Image Credit: David Stewart/homegets.com
I started listening to fictional audio dramas earlier this year during a creative rut. I was tired of staring at a screen all day, overwhelmed by the options available on streaming services, and I craved storytelling that forced me to stop, listen, and imagine. Almost all of the audio fiction I consume now is science fiction or fantasy, and Tin Can Audio’s “The Tower,” an ethereal, experimental miniseries with minor horror elements that build as the story progresses, is no different.
Sometime in the future, Kiri, a young woman struggling to adapt in life, decides to leave her home and climb an abandoned, ancient ziggurat in the center of her city that stretches up into the sky. As Kiri climbs the tower, she finds payphones and uses them to call the people she left behind.
At first, the phones serve as her anchor to reality. But the further into her journey Kiri gets, the more the payphones begin to act as a medium for someone -- or something -- that demands to know what she’s doing climbing the tower in an ominous loop.
It’s a fascinating setup with incredible potential, but it also meanders. Kiri is journeying, but the point of the journey isn’t clear. She’s running away from a suffocating existence, but we’re never given anything other than more questions as to what that means or why it’s driven her to climb an abandoned relic. The only peek we get into her relationships before she climbs the tower shows that they’re strained.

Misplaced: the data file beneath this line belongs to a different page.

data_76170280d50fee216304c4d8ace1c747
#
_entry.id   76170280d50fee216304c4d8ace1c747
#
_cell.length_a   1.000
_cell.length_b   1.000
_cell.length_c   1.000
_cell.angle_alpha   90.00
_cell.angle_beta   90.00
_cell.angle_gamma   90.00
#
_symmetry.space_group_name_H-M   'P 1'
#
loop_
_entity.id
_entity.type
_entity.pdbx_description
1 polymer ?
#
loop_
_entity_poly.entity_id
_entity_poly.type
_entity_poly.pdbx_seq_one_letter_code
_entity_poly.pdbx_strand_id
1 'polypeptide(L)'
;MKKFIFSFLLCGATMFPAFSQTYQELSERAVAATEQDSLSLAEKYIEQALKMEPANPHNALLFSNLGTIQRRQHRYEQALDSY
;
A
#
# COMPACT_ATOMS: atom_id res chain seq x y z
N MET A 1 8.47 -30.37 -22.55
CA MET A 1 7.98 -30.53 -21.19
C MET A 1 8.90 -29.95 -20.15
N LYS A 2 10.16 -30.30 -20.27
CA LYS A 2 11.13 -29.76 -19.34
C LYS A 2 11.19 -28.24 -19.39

A central refrain in the series is “What are you doing?” Kiri questions this to herself, the entities on the tower demand it from her, and it felt like the creators of “The Tower” wondered that themselves. Though the story progresses, there’s little action. Multiple episodes begin with a monologue from Kiri, but it doesn’t tie into the rest of the episode. We hear about Kiri’s journey only when she’s on the payphone making camp for the night instead of experiencing it in real time with her.
Music is a major component in the series and it feels dreamlike in its placement -- think Spirited Away or My Neighbour Totoro. One episode is entirely without dialogue and acts as an interlude for Kiri as she rises higher and higher into the sky and away from reality. Though it’s the shortest episode, it’s contemplative and gives the series the momentum necessary to move the narrative forward.
The entire series can be finished in under an hour, which is great if you’re looking for a quick fix, but I found the short episodes to be limiting and the show’s main weakness.
“The Tower” premiered in late September, and Tin Can Audio has since tweeted that they’re working on the next part of the series. It’s possible that the questions left unanswered will be addressed in the future. Until then, give it a listen and tweet me your thoughts.